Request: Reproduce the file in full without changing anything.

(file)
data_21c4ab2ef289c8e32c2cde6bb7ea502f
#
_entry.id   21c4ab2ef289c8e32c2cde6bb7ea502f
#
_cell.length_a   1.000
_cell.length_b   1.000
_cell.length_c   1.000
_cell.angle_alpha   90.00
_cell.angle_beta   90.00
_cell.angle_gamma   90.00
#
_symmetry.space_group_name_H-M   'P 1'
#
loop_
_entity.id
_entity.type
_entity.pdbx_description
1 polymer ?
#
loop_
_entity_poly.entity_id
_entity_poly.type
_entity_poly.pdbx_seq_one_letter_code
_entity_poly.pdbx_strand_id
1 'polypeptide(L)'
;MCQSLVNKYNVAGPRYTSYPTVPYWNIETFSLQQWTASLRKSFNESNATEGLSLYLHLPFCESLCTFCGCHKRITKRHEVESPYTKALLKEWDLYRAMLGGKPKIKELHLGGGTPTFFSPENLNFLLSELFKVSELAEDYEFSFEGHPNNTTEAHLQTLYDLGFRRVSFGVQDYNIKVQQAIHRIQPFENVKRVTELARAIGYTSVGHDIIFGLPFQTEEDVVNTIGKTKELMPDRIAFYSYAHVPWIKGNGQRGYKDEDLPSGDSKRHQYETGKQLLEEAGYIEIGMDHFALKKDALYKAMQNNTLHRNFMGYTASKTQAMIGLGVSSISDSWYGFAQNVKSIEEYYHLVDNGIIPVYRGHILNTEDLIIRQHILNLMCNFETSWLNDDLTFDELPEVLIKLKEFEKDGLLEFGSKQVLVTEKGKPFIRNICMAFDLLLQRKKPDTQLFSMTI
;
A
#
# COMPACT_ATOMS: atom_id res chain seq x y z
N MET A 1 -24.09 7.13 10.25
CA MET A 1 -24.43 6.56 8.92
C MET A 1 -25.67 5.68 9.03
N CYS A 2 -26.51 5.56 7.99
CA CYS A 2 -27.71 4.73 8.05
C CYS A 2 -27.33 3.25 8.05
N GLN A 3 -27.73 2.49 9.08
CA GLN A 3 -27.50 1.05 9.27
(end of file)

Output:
data_21c4ab2ef289c8e32c2cde6bb7ea502f
#
_entry.id   21c4ab2ef289c8e32c2cde6bb7ea502f
#
_cell.length_a   1.000
_cell.length_b   1.000
_cell.length_c   1.000
_cell.angle_alpha   90.00
_cell.angle_beta   90.00
_cell.angle_gamma   90.00
#
_symmetry.space_group_name_H-M   'P 1'
#
loop_
_entity.id
_entity.type
_entity.pdbx_description
1 polymer ?
#
loop_
_entity_poly.entity_id
_entity_poly.type
_entity_poly.pdbx_seq_one_letter_code
_entity_poly.pdbx_strand_id
1 'polypeptide(L)'
;MCQSLVNKYNVAGPRYTSYPTVPYWNIETFSLQQWTASLRKSFNESNATEGLSLYLHLPFCESLCTFCGCHKRITKRHEVESPYTKALLKEWDLYRAMLGGKPKIKELHLGGGTPTFFSPENLNFLLSELFKVSELAEDYEFSFEGHPNNTTEAHLQTLYDLGFRRVSFGVQDYNIKVQQAIHRIQPFENVKRVTELARAIGYTSVGHDIIFGLPFQTEEDVVNTIGKTKELMPDRIAFYSYAHVPWIKGNGQRGYKDEDLPSGDSKRHQYETGKQLLEEAGYIEIGMDHFALKKDALYKAMQNNTLHRNFMGYTASKTQAMIGLGVSSISDSWYGFAQNVKSIEEYYHLVDNGIIPVYRGHILNTEDLIIRQHILNLMCNFETSWLNDDLTFDELPEVLIKLKEFEKDGLLEFGSKQVLVTEKGKPFIRNICMAFDLLLQRKKPDTQLFSMTI
;
A
#
# COMPACT_ATOMS: atom_id res chain seq x y z
N MET A 1 -24.09 7.13 10.25
CA MET A 1 -24.43 6.56 8.92
C MET A 1 -25.67 5.68 9.03
N CYS A 2 -26.51 5.56 7.99
CA CYS A 2 -27.71 4.73 8.05
C CYS A 2 -27.33 3.25 8.05
N GLN A 3 -27.73 2.49 9.08
CA GLN A 3 -27.50 1.05 9.27